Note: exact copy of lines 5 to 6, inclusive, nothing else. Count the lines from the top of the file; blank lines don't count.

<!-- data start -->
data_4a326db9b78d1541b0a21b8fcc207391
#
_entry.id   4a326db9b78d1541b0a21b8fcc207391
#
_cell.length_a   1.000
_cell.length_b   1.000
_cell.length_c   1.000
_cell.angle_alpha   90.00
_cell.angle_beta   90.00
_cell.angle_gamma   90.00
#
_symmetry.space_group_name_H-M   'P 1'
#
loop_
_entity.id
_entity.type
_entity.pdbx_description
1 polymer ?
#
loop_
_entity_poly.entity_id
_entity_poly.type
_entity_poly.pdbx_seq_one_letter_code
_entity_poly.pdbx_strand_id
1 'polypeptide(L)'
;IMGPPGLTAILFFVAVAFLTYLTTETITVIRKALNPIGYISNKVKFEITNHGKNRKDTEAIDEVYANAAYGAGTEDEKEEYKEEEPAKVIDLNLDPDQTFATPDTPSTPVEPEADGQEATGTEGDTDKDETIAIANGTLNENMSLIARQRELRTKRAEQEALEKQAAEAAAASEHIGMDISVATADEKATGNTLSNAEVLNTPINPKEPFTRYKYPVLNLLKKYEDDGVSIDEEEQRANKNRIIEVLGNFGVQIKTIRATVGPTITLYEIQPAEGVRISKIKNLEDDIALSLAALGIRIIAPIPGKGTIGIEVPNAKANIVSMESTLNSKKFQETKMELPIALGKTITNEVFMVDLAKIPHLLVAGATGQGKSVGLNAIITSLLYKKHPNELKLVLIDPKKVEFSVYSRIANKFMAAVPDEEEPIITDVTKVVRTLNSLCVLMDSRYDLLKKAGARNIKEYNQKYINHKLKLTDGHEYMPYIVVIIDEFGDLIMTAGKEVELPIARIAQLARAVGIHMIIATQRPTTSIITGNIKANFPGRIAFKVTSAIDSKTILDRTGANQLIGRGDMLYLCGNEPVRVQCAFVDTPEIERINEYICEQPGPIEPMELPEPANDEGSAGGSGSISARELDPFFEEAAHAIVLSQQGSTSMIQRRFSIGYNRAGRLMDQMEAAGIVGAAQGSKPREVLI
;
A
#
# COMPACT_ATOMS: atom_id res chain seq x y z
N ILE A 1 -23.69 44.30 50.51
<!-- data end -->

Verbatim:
_cell.length_a   1.000
_cell.length_b   1.000